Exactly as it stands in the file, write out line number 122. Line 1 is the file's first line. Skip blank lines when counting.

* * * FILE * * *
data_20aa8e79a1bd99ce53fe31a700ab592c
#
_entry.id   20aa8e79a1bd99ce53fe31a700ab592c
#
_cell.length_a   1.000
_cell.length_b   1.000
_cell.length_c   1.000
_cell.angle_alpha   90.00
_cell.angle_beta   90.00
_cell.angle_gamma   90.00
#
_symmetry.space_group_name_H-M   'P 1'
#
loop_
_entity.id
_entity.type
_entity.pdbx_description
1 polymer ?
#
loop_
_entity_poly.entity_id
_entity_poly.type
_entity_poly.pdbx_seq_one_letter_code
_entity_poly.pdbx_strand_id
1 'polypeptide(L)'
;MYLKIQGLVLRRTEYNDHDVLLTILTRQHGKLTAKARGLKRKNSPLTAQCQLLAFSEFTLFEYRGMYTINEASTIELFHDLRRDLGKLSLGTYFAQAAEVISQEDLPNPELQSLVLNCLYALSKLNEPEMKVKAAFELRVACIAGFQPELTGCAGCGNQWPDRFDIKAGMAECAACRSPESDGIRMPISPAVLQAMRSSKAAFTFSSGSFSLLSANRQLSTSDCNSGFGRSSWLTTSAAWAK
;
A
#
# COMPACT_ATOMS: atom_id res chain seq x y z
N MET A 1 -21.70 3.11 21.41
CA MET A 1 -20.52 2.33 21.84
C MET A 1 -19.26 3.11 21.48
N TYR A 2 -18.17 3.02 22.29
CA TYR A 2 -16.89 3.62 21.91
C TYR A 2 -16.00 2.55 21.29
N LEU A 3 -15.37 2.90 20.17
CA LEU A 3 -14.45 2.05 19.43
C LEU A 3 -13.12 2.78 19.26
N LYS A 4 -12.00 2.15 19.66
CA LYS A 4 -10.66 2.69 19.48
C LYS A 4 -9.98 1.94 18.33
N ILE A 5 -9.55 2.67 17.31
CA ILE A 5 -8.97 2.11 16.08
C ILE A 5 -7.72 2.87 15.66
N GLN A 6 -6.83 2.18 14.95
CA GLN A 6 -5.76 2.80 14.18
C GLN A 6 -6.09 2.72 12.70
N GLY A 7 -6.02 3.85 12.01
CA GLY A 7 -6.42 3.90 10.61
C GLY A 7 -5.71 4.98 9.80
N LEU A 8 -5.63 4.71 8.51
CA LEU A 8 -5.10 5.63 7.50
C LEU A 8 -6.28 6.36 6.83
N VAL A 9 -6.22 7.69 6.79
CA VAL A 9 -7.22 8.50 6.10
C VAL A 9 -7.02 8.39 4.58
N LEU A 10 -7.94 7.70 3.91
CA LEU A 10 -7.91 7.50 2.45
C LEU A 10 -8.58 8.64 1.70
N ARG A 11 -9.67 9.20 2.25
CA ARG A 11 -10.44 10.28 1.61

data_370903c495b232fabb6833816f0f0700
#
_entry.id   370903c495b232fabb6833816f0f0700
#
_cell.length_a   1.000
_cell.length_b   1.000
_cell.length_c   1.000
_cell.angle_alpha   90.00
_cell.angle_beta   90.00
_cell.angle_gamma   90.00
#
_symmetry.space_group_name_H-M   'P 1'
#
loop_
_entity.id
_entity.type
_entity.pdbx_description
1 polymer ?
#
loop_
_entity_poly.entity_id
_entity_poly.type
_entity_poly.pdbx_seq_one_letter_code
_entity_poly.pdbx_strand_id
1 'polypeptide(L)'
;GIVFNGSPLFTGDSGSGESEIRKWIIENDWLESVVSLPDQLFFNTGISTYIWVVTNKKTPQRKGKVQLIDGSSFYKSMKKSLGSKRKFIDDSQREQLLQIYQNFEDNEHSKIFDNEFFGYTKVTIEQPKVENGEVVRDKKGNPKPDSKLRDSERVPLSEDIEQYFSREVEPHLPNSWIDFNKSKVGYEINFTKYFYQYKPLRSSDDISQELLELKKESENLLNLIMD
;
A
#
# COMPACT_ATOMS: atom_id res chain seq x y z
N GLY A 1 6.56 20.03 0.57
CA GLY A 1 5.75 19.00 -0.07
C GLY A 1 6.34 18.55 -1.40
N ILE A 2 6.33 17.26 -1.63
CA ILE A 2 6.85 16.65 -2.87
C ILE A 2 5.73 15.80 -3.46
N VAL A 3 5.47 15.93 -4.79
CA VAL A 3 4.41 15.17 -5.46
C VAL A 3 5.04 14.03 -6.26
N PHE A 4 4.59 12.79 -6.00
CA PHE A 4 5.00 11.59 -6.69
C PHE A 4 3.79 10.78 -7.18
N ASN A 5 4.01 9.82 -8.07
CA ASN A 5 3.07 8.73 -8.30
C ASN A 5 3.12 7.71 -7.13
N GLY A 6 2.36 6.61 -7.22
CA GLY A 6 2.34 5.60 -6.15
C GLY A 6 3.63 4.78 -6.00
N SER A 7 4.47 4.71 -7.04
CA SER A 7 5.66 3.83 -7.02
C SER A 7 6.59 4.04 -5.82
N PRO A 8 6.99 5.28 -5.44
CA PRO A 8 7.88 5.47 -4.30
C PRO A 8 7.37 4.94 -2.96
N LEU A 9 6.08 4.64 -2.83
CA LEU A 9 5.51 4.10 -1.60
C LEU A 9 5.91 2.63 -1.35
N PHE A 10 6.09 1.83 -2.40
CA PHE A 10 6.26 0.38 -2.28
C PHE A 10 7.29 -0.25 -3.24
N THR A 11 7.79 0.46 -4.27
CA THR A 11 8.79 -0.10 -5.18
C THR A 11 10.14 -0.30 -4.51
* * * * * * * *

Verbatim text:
C PHE A 10 7.29 -0.25 -3.24